TRmax:Maximum systolic tricuspid regurgitation velocity
VHS:Vertebral heart size.

Data Availability

The clinical data used to support the findings of this case are included within the text and in tables.

Conflicts of Interest

The authors declare that they have no conflicts of interest.

Acknowledgments

The authors thank the dog’s owner for involvement in the study.

References

  1. K. Ramasubbu, J. Estep, D. L. White, A. Deswal, and D. L. Mann, “Experimental and clinical basis for the use of statins in patients with ischemic and nonischemic cardiomyopathy,” Journal of the American College of Cardiology, vol. 51, no. 4, pp. 415–426, 2008. View at: Google Scholar
  2. Y. Rikitake and J. K. Liao, “Rho GTPases, statins, and nitric oxide,” Circulation Research, vol. 97, no. 12, pp. 1232–1235, 2005. View at: Google Scholar
  3. S. Verma, V. Rao, R. D. Weisel et al., “Novel cardioprotective effects of pravastatin in human ventricular cardiomyocytes subjected to hypoxia and reoxygenation: beneficial effects of statins independent of endothelial cell,” Journal of Surgical Research, vol. 119, no. 1, pp. 66–71, 2004. View at: Google Scholar
  4. K. Strehlow, S. Wassmann, M. Böhm, and G. Nickenig, “Angiotensin AT1 receptor over-expression in hypercholesterolaemia,” Annals of Medicine, vol. 32, no. 6, pp. 386–389, 2000. View at: Google Scholar
  5. G. Nickenig, A. T. Baumer, Y. Temur, D. Kebben, F. Jockenhovel, and M. Böhm, “Statin-sensitive dysregulated AT1 receptor function and density in hypercholesterolemic men,” Circulation, vol. 100, no. 21, pp. 2131–2134, 1999. View at: Google Scholar
  6. M. Horiuchi, T. X. Cui, Z. Li, J. M. Li, H. Nakagami, and M. Iwai, “Fluvastatin enhances the inhibitory effects of a selective angiotensin II type 1 receptor blocker, valsartan, on vascular neointimal formation,” Circulation, vol. 107, no. 1, pp. 106–112, 2003. View at: Google Scholar
  7. P. van der Harst, L. J. Wagenaar, H. Buikema et al., “Effect of intensive versus moderate lipid lowering on endothelial function and vascular responsiveness to angiotensin II in stable coronary artery disease,” The American Journal of Cardiology, vol. 96, no. 10, pp. 1361–1364, 2005. View at: Google Scholar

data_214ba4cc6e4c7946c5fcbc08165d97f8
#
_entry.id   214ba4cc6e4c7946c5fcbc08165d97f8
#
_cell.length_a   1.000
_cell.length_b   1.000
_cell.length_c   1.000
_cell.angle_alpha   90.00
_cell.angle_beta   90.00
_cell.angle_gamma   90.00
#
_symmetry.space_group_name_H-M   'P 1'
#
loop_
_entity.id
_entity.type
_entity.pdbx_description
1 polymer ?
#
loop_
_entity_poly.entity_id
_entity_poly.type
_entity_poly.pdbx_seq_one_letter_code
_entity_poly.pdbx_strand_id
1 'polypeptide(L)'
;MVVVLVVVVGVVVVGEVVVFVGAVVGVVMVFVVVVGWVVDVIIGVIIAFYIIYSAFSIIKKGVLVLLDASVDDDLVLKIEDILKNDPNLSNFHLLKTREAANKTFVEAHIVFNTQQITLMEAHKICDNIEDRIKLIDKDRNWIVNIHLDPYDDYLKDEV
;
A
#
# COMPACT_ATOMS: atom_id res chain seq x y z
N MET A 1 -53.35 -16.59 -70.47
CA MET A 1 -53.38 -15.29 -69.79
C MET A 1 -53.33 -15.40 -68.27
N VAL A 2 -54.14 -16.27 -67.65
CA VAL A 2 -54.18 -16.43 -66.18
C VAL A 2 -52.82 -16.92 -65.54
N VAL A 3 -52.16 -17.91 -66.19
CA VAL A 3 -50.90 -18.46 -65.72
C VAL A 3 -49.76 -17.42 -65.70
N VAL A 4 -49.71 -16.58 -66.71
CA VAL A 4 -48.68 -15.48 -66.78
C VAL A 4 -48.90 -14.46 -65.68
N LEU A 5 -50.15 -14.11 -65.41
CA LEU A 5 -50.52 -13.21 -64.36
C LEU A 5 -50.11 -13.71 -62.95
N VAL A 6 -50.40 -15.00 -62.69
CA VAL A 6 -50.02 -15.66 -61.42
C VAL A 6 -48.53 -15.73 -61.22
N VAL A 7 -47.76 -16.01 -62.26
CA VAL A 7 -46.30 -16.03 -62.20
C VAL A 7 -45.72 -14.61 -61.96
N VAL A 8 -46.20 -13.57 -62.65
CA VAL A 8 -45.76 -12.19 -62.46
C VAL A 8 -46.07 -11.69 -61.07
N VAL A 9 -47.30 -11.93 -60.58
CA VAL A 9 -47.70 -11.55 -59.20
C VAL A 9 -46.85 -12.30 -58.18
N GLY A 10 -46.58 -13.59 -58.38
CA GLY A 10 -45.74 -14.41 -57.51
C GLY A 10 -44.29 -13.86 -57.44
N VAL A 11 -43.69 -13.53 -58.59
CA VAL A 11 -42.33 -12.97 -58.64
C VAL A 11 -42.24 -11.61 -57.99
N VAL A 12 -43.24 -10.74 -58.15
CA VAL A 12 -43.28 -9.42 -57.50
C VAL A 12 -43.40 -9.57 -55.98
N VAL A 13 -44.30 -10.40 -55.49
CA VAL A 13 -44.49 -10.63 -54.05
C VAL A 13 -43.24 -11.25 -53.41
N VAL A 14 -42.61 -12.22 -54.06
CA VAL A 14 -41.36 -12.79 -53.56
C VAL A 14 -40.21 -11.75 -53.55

8. R. U. Pliquett, K. G. Cornish, J. D. Peuler, and I. H. Zucker, “Simvastatin normalizes autonomic neural control in experimental heart failure,” Circulation, vol. 107, no. 19, pp. 2493–2498, 2003. View at: Google Scholar
  9. S. Arita, N. Arita, and Y. Hikasa, “Effect of pravastatin on echocardiographic circulation parameters in dogs,” The Journal of Veterinary Medical Science, vol. 76, no. 4, pp. 481–489, 2014. View at: Google Scholar
  10. M. Borgarelli, P. Savarino, S. Crosara et al., “Survival characteristics and prognostic variables of dogs with mitral regurgitation attributable to myxomatous valve disease,” Journal of Veterinary Internal Medicine, vol. 22, no. 1, pp. 120–128, 2008. View at: Google Scholar
  11. W. Moonarmart, A. Boswood, V. Luis Fuentes, D. Brodbelt, K. Souttar, and J. Elliott, “N-terminal pro B-type natriuretic peptide and left ventricular diameter independently predict mortality in dogs with mitral valve disease,” The Journal of Small Animal Practice, vol. 51, no. 2, pp. 84–96, 2010. View at: Google Scholar
  12. A. Giaid and D. Saleh, “Reduced expression of endothelial nitric oxide synthase in the lungs of patients with pulmonary hypertension,” The New England Journal of Medicine, vol. 333, no. 4, pp. 214–221, 1995. View at: Google Scholar
  13. A. Giaid, M. Yanagisawa, D. Langleben et al., “Expression of endothelin-1 in the lungs of patients with pulmonary hypertension,” The New England Journal of Medicine, vol. 328, no. 24, pp. 1732–1739, 1993. View at: Google Scholar
  14. M. K. Jain and P. M. Ridker, “Anti-inflammatory effects of statins: clinical evidence and basic mechanisms,” Nature Reviews Drug Discovery, vol. 4, no. 12, pp. 977–987, 2005. View at: Google Scholar

Copyright © 2021 Yu Sahashi et al. This is an open access article distributed under the Creative Commons Attribution License, which permits unrestricted use, distribution, and reproduction in any medium, provided the original work is properly cited.


More related articles

 PDF Download Citation Citation
 Download other formatsMore
 Order printed copiesOrder
Views162
Downloads166
Citations

Related articles

Article of the Year Award: Outstanding research contributions of 2020, as selected by our Chief Editors. Read the winning articles.